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Postgraduate Full-Time Study

Postgraduate full time study generally take one year to complete for a taught masters degree, although some are two-year full-time courses, such as the London Business School's MBA, which is based on the American model. Research-based programs can take longer; for instance, up to four years for some masters programs and three to six years for a PhD.


There are several advantages of studying for a qualification full time. It allows you to focus entirely on the program without distractions, and you can also take full advantage of non-course offerings, such as student organisations, lectures, lunches with academics and so on. Studying full time for a PhD could involve you being present at your institution from 9am to 5pm every weekday during term time. Other full time postgraduate courses, such as master's courses, will involve a fixed number of seminars and tutorials per week along with private study.

Students coming to the UK from outside of the EU or EEA tend to study full time, as there are restrictions on the number of hours they can work while they are studying and they may not be able to get a visa for a part-time course that involves less than a specified number of hours' study each week. Full-time study also tends to be a popular choice among students taking a postgraduate qualification straight after completing a first degree and those who have taken a career break and wish to gain a qualification in as short a period of time as possible.

Postgraduate course duration

Taught programmes are those in which a large proportion of the learning is facilitated through classroom, seminar, tutorial and supervised laboratory work and which are at least partially assessed by examination or course work. There are three levels of taught program: Postgraduate Certificate (PGCert), Postgraduate Diploma (PGDip), and Masters. Postgraduate Certificates and Diplomas are short (under a year) and can be part of continuing professional development (CPD). In some cases, diplomas can be awarded to students who follow a taught masters programme, but who do not complete the final (up to) 20,000-word dissertation .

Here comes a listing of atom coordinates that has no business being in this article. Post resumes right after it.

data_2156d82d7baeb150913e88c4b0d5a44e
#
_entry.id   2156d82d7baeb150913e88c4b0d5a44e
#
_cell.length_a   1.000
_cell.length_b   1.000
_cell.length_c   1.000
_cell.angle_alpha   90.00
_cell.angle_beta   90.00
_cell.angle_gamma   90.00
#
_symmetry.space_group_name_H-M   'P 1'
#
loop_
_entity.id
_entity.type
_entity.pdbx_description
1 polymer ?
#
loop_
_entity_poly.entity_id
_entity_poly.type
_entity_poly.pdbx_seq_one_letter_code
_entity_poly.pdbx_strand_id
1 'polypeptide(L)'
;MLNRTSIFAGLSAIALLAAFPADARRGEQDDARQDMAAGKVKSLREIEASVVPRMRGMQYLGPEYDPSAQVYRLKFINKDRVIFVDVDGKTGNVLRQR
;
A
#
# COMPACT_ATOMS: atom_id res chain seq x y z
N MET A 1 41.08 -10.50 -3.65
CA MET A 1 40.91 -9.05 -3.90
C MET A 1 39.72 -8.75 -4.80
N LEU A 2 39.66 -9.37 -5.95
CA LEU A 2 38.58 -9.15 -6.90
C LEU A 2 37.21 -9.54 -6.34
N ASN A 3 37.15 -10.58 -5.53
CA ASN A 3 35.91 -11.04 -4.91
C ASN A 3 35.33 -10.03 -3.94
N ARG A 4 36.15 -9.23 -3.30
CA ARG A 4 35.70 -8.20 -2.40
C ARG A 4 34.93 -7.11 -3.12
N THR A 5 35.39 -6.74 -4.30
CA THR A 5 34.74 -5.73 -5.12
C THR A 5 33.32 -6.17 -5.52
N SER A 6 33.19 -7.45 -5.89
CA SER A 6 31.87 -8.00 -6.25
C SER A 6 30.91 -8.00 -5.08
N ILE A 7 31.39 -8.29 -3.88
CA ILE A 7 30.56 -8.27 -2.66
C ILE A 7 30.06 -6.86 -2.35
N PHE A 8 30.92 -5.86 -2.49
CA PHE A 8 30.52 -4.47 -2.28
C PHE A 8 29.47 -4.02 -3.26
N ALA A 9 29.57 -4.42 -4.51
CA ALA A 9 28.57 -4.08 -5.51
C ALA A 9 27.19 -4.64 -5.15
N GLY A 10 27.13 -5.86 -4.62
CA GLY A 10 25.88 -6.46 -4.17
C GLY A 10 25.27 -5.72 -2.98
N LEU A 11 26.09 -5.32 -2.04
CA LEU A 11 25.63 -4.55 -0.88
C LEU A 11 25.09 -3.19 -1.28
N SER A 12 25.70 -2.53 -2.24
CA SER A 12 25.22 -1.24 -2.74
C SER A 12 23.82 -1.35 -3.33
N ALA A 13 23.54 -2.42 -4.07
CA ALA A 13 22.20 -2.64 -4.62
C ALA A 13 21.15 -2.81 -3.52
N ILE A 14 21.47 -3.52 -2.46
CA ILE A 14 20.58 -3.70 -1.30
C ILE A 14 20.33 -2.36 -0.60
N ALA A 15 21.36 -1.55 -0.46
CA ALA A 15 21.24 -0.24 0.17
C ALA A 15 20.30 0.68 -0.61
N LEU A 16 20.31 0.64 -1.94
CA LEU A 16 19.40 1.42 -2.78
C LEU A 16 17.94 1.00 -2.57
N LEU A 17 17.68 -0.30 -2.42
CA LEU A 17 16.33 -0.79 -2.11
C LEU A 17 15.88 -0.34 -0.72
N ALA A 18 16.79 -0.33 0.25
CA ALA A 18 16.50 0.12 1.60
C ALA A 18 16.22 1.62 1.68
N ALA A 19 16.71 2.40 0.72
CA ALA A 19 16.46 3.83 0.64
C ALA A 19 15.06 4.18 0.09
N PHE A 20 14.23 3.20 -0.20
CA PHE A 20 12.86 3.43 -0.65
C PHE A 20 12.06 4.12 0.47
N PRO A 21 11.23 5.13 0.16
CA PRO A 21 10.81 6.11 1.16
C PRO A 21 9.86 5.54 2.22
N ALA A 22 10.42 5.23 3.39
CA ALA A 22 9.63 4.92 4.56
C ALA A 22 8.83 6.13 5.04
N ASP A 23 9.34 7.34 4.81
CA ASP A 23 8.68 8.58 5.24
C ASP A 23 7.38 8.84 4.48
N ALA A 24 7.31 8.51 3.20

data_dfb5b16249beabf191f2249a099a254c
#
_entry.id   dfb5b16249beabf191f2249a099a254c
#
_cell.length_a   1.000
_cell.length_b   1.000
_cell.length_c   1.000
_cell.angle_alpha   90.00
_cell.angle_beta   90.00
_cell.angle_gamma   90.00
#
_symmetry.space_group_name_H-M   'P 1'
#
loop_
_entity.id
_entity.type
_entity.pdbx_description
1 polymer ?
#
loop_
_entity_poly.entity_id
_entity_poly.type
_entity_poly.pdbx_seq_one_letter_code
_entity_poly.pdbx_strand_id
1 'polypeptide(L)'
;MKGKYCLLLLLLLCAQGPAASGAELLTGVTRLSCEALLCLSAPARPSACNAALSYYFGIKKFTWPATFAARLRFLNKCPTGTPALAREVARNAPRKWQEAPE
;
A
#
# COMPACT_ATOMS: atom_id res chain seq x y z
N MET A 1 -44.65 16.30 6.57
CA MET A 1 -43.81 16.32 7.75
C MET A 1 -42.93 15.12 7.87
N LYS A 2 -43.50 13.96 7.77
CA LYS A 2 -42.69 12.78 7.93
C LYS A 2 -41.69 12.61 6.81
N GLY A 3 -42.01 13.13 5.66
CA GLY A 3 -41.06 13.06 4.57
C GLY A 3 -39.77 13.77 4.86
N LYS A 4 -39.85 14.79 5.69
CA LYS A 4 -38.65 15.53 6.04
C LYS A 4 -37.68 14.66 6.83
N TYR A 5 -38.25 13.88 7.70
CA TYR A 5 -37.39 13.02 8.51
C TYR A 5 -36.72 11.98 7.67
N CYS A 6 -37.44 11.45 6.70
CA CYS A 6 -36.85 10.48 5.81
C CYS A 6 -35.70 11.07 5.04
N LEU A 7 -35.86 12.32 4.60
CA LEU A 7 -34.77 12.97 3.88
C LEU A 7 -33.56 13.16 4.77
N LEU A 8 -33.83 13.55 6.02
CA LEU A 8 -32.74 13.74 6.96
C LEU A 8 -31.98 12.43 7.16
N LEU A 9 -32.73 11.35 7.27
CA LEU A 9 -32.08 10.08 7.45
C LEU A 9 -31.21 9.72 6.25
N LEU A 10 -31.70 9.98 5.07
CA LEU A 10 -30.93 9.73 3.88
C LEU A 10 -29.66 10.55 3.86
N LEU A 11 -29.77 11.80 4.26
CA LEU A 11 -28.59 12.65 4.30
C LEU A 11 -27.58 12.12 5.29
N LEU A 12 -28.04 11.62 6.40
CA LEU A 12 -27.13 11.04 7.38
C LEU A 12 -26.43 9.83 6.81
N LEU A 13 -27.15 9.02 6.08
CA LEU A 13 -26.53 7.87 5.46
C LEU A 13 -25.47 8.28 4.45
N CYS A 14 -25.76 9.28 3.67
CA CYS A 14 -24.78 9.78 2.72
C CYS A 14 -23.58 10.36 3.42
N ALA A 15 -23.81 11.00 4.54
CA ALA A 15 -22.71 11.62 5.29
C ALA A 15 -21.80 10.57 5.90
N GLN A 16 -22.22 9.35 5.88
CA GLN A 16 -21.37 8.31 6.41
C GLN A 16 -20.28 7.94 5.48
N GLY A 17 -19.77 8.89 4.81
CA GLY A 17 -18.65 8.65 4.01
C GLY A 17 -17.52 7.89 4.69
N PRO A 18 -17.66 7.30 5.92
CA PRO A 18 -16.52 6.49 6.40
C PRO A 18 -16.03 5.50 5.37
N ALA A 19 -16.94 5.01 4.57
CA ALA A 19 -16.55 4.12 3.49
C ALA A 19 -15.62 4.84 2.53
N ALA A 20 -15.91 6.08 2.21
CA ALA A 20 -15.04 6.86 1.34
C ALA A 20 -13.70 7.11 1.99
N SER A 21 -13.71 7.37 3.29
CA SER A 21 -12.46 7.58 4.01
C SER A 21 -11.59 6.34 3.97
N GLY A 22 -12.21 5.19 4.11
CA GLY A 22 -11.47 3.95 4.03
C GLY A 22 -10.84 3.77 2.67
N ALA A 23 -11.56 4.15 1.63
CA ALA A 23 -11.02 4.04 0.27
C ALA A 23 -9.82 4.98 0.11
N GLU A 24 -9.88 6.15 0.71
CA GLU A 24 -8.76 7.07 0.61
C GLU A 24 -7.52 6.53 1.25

The learning on a research program will take place through the pursuit of a self-directed project, which aims to make a new contribution to human knowledge, although it will also usually be part of a broader research program at an institutional level. Research programs at masters level might be called a Masters in Research (MRes) or, regardless of the actual subject studied, a Masters in Philosophy (MPhil), which usually take two years. The highest research degree is the Doctor of Philosophy (PhD), which takes a minimum of three years to complete. Apart from some training in research skills, there will be very little taught content on research programs. The dissertation will be longer, 70,000 to 100,000 words for a PhD. It should also be original and, in theory, publishable. Essentially, possessing a PhD should mean that you are one of the leading experts in your specialism in the world. There are also integrated and funded four-year programs, which are much coveted. These are known as one-plus-three programs, because they are made up of a one-year masters degree followed by a three-year PhD.


Certificates and Diplomas 

PG Certificate (PGCert) or Diploma (PGDip) Nine months full time
Postgraduate Certificate in Education (PGCE) One year full time
CPE/PGDip in Law One year full time


Masters Degrees and Doctorates

MA One year full time
MSc One year full time
MBA Usually one year full time, although some courses take 18 months or two years full time
LLM One year full time
MRes Two years full time
MPhil Two to three years full time
MEng Four years full time (students can sometimes transfer from a BEng or BSc degree)
PhD/DPhil Three to four years full time




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